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Verdict on appeal against Pistorius due Thursday

Published on 01/12/2015

South Africa's Supreme Court of Appeal will announce Thursday its verdict on an attempt by state prosecutors to have Oscar Pistorius convicted of murder and sent back to jail for shooting dead his girlfriend.

The Paralympic sprinter was found guilty last year of the lesser crime of culpable homicide — the equivalent to manslaughter — for killing Reeva Steenkamp in the early hours of Valentine’s Day, 2013.

Pistorius, who said he mistook Steenkamp for an intruder when he opened fire with his pistol, was released from prison on parole in October after serving one year of his five-year sentence.

“The judgement will be delivered at 09:45 on 3 December,” the court registrar said in a brief emailed statement on Tuesday.

At the crux of the appeal case was how trial judge Thokozile Masipa interpreted the principle of “dolus eventualis” — awareness of the likely outcome of an action — under which she acquitted Pistorius of murder.

State prosecutor Gerrie Nel argued that Pistorius intended to kill whoever was behind the toilet door through which he fired four bullets.

“Firing through the door at torso level into a small cubicle… the foresight must be that someone would die,” Nel told the court in Bloemfontein at a one-day hearing in November.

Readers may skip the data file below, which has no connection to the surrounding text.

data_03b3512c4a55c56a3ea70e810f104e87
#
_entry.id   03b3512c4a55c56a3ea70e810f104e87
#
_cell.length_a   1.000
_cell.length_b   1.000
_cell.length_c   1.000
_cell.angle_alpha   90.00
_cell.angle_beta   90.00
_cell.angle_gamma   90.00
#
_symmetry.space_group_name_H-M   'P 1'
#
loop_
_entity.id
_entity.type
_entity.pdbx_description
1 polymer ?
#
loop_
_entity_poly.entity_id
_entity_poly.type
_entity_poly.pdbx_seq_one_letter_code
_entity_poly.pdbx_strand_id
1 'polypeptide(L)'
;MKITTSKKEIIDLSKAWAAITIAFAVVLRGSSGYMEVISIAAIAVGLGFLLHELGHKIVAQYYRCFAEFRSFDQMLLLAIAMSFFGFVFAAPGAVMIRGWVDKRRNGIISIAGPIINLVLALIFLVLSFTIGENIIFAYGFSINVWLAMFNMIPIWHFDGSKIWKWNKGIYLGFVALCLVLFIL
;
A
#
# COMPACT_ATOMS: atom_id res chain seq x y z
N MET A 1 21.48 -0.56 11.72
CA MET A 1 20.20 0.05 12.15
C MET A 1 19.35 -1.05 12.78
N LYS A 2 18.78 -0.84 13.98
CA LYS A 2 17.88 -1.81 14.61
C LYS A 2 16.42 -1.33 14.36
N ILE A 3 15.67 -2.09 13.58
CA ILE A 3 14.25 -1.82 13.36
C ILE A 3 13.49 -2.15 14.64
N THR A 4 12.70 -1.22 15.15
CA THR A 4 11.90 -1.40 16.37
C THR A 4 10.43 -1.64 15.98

The five appeal judges could alter the original trial verdict and send the case back to the high court for a new sentence.

They could also uphold the verdict, or order a re-trial.

If Pistorius was found guilty of murder, he would face a minimum of 15 years in prison.

He may also make his own appeal to South Africa’s Constitutional Court — the country’s highest court.

But defence lawyers say he could not afford further legal battles, having already paid huge legal bills.

Pistorius, 29, was released on October 19 to spend the remainder of his sentence under house arrest at his uncle’s mansion in Pretoria.

He shot Steenkamp, a model and law graduate, at the peak of his fame, following his historic performance in 2012 when he became the first double-amputee to race at Olympic level.

In the shooting’s aftermath, he lost his glittering sports career, lucrative contracts and status as a global role model for the disabled.

His release on house arrest after serving one-sixth of his sentence was in line with normal treatment of South African convicts, but was criticised by women’s rights groups and many others in the country.

Last month he made his first appearance in public since being released when he reported for his first day of community service at a police station in the South African capital Pretoria.